If we wanted to get really technical, you would probably still get a better picture using an over-the-air (OTA) digital antenna with a local channel carrying a game, but DAZN wins on sheer convenience of options. And I’m not sure most viewers would notice the difference in picture anyway.
Being a streaming video platform, data usage may be vitally important, especially since sporting events aren’t often short on timing. It can take up to 400MB of data per hour, though it may be higher than that, since it’s just an approximation. Either way, using your data connection to stream games is risky if you don’t have a big monthly data bucket.
You can mitigate that in the app’s settings by toggling on Save Data on 3G/4G/LTE, which reduces the bitrate enough to take mobile data. You won’t get as crisp a picture because of it, but at least you can still tune in.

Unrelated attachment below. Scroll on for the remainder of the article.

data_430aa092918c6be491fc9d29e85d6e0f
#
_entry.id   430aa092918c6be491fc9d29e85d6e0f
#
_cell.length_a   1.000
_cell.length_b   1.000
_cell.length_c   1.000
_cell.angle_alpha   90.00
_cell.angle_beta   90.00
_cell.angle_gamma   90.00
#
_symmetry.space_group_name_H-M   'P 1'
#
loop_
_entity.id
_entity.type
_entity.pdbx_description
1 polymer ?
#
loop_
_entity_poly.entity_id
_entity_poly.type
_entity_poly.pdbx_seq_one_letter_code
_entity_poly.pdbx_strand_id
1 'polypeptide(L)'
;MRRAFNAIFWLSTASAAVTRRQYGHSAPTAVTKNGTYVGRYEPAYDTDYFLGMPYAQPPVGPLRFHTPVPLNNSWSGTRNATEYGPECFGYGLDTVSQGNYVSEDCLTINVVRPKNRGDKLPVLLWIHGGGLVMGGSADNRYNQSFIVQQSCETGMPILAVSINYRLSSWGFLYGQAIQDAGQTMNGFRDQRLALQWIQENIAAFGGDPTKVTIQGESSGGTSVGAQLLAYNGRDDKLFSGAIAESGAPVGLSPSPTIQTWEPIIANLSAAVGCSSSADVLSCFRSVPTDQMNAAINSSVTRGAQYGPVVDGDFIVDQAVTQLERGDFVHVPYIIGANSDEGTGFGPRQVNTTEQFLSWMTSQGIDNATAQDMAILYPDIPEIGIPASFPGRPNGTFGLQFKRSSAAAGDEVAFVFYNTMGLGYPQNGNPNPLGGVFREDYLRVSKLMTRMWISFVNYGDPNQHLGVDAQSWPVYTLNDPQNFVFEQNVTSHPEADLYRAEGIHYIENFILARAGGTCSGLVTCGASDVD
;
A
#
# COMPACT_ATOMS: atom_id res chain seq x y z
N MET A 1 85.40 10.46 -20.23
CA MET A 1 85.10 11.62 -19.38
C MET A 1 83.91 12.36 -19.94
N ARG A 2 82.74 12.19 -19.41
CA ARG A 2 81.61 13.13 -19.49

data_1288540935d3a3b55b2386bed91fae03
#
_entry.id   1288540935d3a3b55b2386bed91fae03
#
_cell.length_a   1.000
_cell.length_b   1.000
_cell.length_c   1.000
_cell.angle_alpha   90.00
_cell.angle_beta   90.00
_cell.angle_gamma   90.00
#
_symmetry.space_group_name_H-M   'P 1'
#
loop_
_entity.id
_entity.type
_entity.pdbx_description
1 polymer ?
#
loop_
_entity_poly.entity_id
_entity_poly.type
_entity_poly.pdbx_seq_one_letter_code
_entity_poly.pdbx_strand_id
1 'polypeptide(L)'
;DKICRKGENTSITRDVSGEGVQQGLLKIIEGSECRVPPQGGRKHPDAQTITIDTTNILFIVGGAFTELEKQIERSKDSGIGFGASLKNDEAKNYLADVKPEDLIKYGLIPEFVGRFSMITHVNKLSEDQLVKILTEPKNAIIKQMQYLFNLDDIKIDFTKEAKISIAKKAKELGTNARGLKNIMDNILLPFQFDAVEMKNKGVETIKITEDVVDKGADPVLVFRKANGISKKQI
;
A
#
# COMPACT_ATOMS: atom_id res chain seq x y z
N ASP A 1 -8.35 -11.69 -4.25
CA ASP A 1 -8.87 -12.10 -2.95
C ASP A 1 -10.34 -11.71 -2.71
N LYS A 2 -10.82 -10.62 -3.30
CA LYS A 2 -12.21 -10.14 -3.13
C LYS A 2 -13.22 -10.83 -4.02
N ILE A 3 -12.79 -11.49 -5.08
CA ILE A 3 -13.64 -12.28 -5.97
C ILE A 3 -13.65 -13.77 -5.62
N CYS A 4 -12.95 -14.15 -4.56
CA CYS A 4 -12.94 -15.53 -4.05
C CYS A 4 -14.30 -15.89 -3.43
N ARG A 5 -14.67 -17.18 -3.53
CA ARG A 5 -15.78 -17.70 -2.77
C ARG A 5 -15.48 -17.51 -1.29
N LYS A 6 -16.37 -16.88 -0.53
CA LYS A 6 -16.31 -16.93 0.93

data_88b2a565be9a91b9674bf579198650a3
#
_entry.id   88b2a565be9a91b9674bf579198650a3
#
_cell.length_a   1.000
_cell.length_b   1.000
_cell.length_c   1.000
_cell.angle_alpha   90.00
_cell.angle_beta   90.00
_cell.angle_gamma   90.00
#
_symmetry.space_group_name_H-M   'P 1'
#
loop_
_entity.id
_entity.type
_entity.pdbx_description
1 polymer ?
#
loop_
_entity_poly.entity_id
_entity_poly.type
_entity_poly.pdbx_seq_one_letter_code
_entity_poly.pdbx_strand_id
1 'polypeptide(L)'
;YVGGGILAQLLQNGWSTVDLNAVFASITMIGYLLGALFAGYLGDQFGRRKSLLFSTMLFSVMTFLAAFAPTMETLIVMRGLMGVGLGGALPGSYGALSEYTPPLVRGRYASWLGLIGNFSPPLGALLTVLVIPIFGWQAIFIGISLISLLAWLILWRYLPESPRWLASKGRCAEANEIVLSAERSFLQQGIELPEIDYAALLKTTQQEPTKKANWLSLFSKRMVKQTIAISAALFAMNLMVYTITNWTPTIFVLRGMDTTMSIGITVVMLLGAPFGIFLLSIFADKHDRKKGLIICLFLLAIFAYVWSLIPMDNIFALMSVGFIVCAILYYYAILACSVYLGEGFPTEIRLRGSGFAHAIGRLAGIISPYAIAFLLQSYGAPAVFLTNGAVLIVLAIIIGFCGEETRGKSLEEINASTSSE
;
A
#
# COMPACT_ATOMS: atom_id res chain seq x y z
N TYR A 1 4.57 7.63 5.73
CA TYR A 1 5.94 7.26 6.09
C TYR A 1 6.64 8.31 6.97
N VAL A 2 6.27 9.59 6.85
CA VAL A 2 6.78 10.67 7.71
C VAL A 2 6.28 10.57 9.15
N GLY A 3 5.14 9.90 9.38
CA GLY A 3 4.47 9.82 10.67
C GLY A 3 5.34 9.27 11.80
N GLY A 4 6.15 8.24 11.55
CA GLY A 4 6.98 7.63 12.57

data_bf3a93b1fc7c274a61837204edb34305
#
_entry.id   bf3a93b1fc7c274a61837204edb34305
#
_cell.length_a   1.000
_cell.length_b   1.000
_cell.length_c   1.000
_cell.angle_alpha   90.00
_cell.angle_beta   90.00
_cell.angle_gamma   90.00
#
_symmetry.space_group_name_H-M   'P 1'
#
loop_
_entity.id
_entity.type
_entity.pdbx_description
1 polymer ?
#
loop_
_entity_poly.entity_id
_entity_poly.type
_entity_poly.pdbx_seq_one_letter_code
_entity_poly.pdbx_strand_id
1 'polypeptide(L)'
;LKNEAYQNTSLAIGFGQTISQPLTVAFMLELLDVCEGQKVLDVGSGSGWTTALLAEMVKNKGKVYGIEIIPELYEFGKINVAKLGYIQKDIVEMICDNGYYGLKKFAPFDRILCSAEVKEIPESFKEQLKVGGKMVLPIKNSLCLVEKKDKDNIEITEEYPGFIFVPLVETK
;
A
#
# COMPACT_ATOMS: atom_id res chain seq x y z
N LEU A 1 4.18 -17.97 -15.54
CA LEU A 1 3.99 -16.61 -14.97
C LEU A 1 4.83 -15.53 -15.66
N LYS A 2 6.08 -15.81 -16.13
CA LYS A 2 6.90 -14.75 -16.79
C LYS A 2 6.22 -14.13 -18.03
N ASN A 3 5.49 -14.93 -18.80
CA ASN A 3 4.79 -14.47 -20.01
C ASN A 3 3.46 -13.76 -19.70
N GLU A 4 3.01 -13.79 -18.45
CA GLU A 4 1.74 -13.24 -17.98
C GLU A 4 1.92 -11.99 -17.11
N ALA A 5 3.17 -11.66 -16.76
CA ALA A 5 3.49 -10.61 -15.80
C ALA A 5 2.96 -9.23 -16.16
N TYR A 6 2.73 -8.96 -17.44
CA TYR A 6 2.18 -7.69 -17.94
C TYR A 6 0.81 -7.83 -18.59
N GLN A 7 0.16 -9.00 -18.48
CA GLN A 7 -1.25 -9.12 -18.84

If you want to double-check how much it actually is taking, go to Settings>Apps>DAZN on your Android phone and check it out. You can do the same thing on an iPhone by going to Settings>Cellular and scroll down to see where it is on the list.
In Canada, the main two competitors would be TSN Direct and Sportsnet Now, both of which are more expensive in the long run. Where they have an advantage is access to popular leagues DAZN has no stake in, like the NHL, NBA, PGA and LPGA Golf, World Cup, UEFA Euro Cup, Grand Slam tennis tournaments and race car events.
For a purely NHL-only experience, you can go with NHL Live. For the NBA, there’s League Pass. The only catch with those two is they black out games for local teams, meaning if you’re a fan of the Canucks and you live in B.C., you won’t be able to see the games through that service. The same goes for the Toronto Raptors on League Pass, only that blacks out all of Canada.
It really comes down to which sports or leagues you want to watch most. DAZN is great value for what you get, but only if you make use of its content. You could subscribe just to get the NFL and cancel once the season ends, or do the same with MLB or the EPL, for instance. That’s where the annual price might make more sense, since you pay a little more to get everything for 12 months.